Your student may have left home, but you are still a significant resource for them. Studies show that parents are the first resource students turn to in the case of health concerns! Friends, web resources, college health centers are much further down the list. Parents are also at the top of the list in terms of being a behavior influencer – yes, they were listening all these years. 

Here are some resources and suggestions for you can continue to support your student while they’re at Macalester.

Setting things up

  • Talk to them. Set up communication expectations. Let them know that they can contact you about anything at any time. They need to know you are there and will not judge.
  • Don’t rush to fix things.  Help them figure it out for themselves. This is a life-long skill.
  • Provide the basics – insurance card, self-care products, help them get established with a provider in the Twin Cities in the case of chronic or specialty needs (referrals available from the Hamre Center if needed). 
  • Know the resources at the Macalester you can direct your student to (or for you to contact if you have questions).
  • Teach them how to fill a prescription, what to do for basic self-care, how insurance works, when to go to urgent care and when to go to the emergency room. This is adulting 101 and they will greatly appreciate it when the time comes to use that information.
  • Make sure they know the off-campus resources for those evening, weekend, and “can’t wait for an appointment at the Hamre Center” situations.

What to do if you are concerned about your student

There may be a time when your parental “6th sense” is alerted and you feel your student is at risk or needs additional assistance.

  • Consults are available from the Hamre Center for Health & Wellness.  We can’t talk about your student directly (privacy restrictions if 18+) but we can advise you on how to coach your student or direct them to the right resources.
  • If your student’s health concern is significantly impacting their studies or you are concerned about their safety, contact the Office of Student Affairs  (651-696-6220).  If it is life-threatening, you can call Campus Security at 651-696-6555 and they will respond and let appropriate support people know. There are senior student affairs staff on-call 24/7 should students need support beyond, or in conjunction with, residential life and security.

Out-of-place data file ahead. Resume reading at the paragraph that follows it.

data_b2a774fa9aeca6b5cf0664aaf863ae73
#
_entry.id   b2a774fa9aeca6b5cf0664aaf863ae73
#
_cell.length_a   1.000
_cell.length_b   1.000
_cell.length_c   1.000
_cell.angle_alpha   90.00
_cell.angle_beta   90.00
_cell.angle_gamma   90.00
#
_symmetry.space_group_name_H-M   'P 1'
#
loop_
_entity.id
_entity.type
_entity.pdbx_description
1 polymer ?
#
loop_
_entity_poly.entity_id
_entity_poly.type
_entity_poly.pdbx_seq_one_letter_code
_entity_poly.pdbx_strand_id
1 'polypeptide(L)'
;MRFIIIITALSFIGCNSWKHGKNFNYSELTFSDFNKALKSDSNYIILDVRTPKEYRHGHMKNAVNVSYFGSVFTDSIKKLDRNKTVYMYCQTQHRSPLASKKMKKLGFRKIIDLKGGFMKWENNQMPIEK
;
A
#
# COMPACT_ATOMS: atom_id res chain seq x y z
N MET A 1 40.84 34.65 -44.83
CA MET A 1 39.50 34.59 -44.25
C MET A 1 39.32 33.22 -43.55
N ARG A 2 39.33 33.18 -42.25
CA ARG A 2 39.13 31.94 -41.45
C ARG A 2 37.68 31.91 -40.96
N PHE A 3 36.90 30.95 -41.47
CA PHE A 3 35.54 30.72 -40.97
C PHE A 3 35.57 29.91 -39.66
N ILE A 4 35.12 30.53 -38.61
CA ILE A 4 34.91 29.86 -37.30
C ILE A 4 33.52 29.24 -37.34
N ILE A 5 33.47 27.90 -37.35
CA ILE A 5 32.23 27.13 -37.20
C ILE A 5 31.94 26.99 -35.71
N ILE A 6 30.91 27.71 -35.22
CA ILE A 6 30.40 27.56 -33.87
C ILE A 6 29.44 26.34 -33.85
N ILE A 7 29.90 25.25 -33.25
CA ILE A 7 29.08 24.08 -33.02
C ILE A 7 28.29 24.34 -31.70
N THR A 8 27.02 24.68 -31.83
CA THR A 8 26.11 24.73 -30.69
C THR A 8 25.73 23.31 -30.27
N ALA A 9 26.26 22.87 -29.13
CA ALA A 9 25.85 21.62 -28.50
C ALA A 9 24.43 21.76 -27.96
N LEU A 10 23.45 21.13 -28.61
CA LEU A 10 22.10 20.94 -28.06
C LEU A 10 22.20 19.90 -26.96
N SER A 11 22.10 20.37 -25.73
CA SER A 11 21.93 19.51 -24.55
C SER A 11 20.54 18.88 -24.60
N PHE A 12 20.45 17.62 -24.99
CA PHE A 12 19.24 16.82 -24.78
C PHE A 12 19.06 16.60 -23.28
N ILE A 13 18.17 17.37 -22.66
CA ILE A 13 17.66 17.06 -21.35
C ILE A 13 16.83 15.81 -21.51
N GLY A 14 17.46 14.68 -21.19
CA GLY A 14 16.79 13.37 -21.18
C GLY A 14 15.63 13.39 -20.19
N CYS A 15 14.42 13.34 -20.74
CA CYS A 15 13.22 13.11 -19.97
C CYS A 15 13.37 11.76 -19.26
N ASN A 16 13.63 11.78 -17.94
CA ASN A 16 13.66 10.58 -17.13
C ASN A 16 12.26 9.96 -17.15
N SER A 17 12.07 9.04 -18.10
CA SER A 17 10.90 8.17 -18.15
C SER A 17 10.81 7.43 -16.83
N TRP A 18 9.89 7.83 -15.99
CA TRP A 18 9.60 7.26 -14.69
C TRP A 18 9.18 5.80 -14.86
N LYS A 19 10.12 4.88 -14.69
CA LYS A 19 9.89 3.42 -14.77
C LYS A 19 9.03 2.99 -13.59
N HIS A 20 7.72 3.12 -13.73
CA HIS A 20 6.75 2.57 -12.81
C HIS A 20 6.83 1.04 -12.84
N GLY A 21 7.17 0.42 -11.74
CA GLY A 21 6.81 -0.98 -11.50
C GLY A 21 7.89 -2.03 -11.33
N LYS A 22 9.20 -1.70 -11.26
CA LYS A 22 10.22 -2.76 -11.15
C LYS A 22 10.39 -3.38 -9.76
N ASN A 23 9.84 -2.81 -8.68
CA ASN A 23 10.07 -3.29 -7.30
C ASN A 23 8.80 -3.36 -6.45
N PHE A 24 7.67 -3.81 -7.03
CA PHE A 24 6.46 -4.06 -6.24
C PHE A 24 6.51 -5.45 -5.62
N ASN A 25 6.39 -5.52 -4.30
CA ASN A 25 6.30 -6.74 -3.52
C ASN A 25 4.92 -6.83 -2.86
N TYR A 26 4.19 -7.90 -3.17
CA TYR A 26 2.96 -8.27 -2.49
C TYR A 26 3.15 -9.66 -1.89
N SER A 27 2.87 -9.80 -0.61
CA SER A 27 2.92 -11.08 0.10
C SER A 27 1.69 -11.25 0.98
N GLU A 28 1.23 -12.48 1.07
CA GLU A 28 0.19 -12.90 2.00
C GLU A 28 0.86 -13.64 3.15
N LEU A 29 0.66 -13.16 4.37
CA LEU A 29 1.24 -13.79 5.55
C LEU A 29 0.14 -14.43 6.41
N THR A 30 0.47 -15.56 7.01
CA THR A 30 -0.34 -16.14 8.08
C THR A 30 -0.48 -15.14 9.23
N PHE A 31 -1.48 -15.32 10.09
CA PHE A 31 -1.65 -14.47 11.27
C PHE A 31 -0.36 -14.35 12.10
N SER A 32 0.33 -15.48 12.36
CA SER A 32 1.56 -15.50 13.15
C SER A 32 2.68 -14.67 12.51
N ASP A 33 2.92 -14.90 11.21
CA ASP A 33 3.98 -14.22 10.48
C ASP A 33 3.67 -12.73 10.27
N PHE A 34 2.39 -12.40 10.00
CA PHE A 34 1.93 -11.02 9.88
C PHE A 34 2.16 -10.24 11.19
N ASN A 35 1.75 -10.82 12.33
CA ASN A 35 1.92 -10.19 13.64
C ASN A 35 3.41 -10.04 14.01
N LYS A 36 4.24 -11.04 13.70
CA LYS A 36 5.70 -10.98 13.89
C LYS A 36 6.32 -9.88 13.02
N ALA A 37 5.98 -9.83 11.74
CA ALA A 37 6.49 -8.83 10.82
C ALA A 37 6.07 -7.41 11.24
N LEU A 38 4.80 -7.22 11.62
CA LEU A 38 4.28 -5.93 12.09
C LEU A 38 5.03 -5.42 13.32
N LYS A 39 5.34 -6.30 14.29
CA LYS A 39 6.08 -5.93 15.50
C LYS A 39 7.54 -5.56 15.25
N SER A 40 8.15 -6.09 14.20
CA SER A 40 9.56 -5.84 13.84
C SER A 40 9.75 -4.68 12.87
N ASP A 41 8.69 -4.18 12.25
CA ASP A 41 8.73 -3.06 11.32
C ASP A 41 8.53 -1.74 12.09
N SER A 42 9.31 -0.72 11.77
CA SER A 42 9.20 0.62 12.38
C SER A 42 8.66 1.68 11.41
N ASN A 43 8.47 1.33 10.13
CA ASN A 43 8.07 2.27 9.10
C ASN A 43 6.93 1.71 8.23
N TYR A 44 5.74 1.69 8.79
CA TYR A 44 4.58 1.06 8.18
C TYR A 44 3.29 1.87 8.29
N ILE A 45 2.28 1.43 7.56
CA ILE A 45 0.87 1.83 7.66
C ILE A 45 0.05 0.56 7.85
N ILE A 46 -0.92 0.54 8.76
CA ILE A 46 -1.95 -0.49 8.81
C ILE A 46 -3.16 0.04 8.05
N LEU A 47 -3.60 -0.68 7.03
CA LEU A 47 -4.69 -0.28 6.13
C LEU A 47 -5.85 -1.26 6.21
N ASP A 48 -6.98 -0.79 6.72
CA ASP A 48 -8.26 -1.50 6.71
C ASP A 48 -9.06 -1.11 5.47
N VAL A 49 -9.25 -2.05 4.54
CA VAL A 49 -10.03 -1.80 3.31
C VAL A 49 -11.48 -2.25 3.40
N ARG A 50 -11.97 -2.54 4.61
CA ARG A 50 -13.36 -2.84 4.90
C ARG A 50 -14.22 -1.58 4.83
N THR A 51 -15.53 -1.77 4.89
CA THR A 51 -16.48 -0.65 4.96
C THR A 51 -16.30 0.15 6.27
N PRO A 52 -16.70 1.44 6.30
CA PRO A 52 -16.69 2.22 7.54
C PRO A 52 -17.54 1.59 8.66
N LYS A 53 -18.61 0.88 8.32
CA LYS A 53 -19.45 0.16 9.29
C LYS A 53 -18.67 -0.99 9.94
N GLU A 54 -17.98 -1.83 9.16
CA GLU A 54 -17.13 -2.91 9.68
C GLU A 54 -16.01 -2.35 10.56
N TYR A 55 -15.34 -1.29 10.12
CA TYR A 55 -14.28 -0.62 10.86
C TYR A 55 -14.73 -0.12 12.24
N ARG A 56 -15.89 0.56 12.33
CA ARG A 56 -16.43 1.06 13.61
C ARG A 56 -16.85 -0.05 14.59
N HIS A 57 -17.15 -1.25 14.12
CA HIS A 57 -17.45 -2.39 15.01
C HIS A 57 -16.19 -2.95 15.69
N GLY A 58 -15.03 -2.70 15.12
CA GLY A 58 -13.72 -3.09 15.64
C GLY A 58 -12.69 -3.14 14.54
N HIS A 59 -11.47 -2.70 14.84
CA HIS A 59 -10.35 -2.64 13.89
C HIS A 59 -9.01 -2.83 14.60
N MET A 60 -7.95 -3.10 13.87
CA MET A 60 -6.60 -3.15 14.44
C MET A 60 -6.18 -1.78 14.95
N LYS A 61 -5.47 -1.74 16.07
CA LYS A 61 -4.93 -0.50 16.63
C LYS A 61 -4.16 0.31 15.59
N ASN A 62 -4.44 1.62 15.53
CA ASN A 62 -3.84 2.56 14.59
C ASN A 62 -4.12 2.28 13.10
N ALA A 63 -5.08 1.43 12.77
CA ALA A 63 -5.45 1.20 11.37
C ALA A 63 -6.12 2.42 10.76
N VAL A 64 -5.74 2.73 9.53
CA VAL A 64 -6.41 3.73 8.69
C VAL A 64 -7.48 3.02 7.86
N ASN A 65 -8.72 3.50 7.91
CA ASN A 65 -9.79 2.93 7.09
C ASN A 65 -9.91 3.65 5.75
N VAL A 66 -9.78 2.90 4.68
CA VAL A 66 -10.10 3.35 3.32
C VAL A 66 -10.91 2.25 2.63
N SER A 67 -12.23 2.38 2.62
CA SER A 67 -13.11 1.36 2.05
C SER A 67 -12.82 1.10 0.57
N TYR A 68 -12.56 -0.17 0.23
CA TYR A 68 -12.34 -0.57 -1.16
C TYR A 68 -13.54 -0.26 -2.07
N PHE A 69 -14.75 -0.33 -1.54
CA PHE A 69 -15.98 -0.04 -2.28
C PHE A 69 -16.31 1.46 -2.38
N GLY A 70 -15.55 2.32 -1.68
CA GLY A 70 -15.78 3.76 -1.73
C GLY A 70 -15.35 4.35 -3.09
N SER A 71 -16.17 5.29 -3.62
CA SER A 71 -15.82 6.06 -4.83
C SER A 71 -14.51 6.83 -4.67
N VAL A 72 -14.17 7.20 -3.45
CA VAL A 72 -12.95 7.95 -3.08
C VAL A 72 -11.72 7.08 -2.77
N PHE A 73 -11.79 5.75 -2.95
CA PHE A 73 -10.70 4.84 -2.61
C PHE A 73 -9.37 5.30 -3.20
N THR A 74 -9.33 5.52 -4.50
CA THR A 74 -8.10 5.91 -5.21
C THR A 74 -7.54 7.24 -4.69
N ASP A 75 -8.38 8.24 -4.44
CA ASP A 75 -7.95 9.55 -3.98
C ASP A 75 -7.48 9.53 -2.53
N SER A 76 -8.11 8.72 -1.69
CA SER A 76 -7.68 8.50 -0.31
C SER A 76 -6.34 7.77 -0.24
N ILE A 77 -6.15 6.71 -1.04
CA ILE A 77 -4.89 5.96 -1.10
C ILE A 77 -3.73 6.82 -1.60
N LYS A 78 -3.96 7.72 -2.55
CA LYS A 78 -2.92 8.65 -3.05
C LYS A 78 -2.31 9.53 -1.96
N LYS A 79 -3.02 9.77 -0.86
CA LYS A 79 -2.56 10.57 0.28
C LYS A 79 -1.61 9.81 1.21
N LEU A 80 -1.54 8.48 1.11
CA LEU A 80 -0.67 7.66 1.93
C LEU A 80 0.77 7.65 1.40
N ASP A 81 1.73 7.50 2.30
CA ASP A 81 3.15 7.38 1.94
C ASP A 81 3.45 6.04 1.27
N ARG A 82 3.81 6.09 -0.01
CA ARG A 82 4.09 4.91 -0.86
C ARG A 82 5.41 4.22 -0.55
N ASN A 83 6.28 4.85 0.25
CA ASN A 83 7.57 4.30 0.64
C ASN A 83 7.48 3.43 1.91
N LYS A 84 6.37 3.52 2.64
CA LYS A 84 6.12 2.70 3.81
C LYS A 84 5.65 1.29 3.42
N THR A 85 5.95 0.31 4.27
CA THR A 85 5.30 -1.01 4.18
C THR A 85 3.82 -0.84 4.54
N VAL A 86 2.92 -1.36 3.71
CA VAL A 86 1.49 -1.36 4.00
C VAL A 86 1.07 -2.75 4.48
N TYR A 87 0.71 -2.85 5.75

Some things you might want to know

  • Transportation: Rideshares can be provided in an urgent situation and at no cost to the student.  If they need to get to urgent or emergency care but don’t have access to a car, are too sick for the bus, or don’t have the money for an Uber/Lyft, we will arrange transportation to and from the health care provider. Residential Life staff and other campus support units can also arrange transportation.
  • 24/7 phone counseling: “Press 2”, our 24/7 phone counseling is available to all students at no charge. This service is familiar with Macalester and our protocols and sends a report to the Hamre Center for each call.  The student can give their name or be anonymous. In the case of a life-threatening situation, ProtoCall will contact Macalester security and 911. Students can request to be contacted by the Hamre Center as a follow-up.   
  • Walk-In Hours: There are walk-in hours every day for both counseling and medical.  Counseling drop-in hours vary by the day of the week.  Medical staff have walk-in hours every day, M-F, from 1 pm – 3 pm, first come, first served.
  • Privacy: As noted above, if your student is 18 years old or over, we will be unable to share any information about your student, not even to acknowledge if they have been seen in our clinic.  HIPAA and FERPA laws have established that. If your student wants us to talk to you, they can fill out a form that gives the Hamre Center permission to talk to you and what we can discuss.  There is not a blanket release form – it is typically done by each presenting concern and has a time limit (generally one year). This is where all the work you have done in agreeing about communication comes in handy.

Additional resources that you might find helpful